President urges FCC to protect net neutrality

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President Obama Monday took a stand on the issue of net neutrality and asked the FCC to protect net neutrality.

President Obama Monday did something a lot of activists have been calling for, he took a stand on the issue of net neutrality.

In a video message to the public, Obama left no doubts about his position.

"I'm urging the Federal Communications Commission to do everything they can to protect net neutrality for everyone," he said.

It's a stand some felt was long overdue.

"There's a lot of attempts to create what are called fast lanes on the Internet where they charge for extra fast connections," CNET Executive Editor Ian Sherr.

Think of it like a freeway with hot lanes with a high occupancy toll where drivers can pay to cruise in the fast lane, leaving all the other drivers stuck behind in traffic.

That's what Comcast has asked Netflix to do, pay extra to keep its streaming movies from hitting a traffic jam on the way to customers' computers.

"A startup company that's doing a lot of video they don't have the money all the time to create and pay for these fast lanes," Sherr said.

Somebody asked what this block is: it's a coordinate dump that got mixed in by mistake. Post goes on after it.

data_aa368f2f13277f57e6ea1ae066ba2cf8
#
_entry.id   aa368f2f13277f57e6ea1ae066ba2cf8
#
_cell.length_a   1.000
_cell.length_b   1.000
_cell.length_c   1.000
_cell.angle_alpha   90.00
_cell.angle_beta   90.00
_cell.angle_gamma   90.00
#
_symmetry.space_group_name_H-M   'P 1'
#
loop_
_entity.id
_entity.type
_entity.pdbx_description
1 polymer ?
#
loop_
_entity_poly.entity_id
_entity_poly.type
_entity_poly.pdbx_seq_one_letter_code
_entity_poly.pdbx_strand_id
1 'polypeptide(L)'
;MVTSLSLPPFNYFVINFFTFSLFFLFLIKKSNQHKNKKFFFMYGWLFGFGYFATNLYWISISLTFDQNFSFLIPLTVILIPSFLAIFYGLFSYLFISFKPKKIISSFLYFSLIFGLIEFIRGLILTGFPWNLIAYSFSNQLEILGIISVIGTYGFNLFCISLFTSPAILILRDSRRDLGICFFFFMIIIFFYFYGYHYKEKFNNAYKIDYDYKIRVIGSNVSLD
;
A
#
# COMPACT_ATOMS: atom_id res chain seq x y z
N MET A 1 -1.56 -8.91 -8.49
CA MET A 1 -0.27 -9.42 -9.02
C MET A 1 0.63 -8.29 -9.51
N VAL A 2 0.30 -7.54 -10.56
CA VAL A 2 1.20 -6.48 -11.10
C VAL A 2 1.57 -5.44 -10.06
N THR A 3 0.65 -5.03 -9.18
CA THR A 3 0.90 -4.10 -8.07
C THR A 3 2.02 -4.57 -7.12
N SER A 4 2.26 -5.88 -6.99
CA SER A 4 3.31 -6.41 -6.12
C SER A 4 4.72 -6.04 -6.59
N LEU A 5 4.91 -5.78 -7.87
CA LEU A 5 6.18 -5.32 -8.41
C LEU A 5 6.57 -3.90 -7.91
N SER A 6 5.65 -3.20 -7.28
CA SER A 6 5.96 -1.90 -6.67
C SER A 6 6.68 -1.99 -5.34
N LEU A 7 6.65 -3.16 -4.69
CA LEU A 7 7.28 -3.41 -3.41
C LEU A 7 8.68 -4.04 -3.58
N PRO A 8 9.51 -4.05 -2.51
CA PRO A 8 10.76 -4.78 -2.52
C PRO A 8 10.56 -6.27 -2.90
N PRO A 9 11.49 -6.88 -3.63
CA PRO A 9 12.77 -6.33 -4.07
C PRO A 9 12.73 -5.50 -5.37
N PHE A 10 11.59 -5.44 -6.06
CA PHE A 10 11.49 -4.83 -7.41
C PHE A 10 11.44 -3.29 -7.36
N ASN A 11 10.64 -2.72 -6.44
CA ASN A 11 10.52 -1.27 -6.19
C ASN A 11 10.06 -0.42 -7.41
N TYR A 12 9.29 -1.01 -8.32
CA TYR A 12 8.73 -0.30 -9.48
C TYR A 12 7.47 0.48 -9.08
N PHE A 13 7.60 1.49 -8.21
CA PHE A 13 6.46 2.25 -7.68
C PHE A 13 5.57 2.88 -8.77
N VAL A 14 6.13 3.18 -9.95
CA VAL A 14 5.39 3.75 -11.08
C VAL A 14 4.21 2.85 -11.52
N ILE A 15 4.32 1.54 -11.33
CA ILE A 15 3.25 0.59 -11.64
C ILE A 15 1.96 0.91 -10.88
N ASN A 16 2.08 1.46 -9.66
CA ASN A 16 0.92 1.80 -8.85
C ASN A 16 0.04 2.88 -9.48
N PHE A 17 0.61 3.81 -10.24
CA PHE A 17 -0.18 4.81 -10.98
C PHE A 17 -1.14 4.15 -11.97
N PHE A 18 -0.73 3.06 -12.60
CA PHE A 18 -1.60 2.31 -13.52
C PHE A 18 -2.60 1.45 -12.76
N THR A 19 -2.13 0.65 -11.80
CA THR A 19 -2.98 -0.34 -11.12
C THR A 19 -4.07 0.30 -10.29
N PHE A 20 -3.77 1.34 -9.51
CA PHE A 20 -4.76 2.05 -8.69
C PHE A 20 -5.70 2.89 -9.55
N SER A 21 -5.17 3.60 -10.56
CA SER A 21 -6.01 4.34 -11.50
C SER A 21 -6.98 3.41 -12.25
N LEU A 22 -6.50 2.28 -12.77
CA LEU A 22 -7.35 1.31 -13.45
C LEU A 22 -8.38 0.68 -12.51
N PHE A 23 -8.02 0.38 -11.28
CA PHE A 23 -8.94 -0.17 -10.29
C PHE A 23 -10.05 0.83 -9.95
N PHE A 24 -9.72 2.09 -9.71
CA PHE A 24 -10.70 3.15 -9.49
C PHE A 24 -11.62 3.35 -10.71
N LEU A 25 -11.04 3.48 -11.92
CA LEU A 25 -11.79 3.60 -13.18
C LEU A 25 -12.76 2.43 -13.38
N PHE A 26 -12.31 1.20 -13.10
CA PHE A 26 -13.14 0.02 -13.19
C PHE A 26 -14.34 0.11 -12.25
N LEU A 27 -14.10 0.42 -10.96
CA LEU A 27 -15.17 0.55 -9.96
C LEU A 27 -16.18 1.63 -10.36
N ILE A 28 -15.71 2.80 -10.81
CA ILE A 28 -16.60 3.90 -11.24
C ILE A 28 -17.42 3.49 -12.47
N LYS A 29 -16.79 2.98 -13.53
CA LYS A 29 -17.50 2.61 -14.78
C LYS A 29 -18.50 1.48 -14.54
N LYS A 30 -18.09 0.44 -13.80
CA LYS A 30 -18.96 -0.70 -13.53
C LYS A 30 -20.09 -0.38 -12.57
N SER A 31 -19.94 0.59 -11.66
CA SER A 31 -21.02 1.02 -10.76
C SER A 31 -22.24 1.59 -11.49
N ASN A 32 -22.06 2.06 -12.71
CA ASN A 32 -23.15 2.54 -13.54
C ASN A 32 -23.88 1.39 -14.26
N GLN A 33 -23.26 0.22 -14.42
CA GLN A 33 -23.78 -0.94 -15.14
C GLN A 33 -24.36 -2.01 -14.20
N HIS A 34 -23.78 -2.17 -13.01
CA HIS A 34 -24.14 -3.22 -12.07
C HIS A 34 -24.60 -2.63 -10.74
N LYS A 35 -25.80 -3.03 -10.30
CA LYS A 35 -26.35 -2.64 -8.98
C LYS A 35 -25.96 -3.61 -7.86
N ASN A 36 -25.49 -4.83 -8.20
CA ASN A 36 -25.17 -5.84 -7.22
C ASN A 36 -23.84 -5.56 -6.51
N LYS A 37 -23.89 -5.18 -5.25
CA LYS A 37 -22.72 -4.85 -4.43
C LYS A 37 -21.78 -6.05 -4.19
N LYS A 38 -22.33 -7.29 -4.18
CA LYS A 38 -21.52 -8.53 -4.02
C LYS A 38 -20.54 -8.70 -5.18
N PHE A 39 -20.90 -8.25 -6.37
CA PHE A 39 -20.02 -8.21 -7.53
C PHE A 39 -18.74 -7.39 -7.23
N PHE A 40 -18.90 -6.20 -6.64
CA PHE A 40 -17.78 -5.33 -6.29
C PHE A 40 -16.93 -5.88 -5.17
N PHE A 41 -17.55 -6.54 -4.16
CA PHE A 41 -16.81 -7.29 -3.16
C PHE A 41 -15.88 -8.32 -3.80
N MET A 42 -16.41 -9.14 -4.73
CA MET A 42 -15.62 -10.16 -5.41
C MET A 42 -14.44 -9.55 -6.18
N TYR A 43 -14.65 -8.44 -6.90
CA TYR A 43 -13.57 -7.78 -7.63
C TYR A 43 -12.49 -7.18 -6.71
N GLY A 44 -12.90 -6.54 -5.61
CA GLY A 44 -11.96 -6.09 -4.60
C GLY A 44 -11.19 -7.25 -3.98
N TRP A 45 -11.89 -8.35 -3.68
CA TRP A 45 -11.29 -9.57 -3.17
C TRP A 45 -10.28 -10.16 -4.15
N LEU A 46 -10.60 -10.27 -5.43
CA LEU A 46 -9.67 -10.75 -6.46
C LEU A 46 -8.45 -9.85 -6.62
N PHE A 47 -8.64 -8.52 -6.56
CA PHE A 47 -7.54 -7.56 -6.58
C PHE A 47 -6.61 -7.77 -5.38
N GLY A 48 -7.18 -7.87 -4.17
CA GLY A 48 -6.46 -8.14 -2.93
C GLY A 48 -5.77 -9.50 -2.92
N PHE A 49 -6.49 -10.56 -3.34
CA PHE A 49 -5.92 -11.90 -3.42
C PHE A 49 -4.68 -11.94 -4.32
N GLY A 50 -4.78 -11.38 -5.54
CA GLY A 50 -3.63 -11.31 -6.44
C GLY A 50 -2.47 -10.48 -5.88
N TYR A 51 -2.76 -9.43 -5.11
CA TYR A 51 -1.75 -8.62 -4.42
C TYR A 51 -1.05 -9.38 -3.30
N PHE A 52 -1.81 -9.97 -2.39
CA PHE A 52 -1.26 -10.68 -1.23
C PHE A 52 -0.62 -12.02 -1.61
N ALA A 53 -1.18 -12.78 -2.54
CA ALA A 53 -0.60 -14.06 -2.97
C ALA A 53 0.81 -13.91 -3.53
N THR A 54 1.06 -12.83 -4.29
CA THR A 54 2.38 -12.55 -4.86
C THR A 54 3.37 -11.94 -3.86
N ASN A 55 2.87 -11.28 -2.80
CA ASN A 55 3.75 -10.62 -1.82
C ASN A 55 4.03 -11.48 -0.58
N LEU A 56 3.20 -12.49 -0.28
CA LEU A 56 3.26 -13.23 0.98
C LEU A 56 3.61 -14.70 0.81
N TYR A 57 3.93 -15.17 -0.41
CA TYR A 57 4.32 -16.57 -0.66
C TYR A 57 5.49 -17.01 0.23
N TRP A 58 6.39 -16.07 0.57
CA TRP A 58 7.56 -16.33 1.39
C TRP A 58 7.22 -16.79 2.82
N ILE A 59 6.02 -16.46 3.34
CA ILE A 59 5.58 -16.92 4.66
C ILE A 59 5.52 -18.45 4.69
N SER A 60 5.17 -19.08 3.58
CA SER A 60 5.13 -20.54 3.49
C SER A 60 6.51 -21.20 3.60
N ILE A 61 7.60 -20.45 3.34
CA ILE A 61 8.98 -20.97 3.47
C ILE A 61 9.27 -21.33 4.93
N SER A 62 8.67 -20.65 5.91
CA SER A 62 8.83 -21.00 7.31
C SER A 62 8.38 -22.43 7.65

That's why the president says it could stifle innovation.

"Cable customers should not be able to decide which online stores you can shop at, or what streaming services you can use," Obama said his video.

His proposal make the Internet a utility under the same act that regulates phone companies and guarantees they can't discriminate.

Watchdog group Citizens Against Government Waste warns it could backfire, tangling the very companies that are building the Internet in layers of bureaucracy.

"When you burden something as innovative as the Internet with Title II regulations, 1934 regulations, you're going to find that innovation is going to be stymied," Citizens Against Government Waste Spokeswoman Deborah Collier said.

In San Francisco, startup types say they're not worried about that.

"I would actually support the idea of internet as a utility," one person said.

Though they're not impressed with the president's timing.

"I think it's mildly convenient just after the elections," said another person.

In the end, it's not up to the president. The FCC will make its own decision in the coming months.
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technologypoliticsu.s. & worldinternetnetflixcomcastsilicon valleypresident barack obamaFCCSan Francisco
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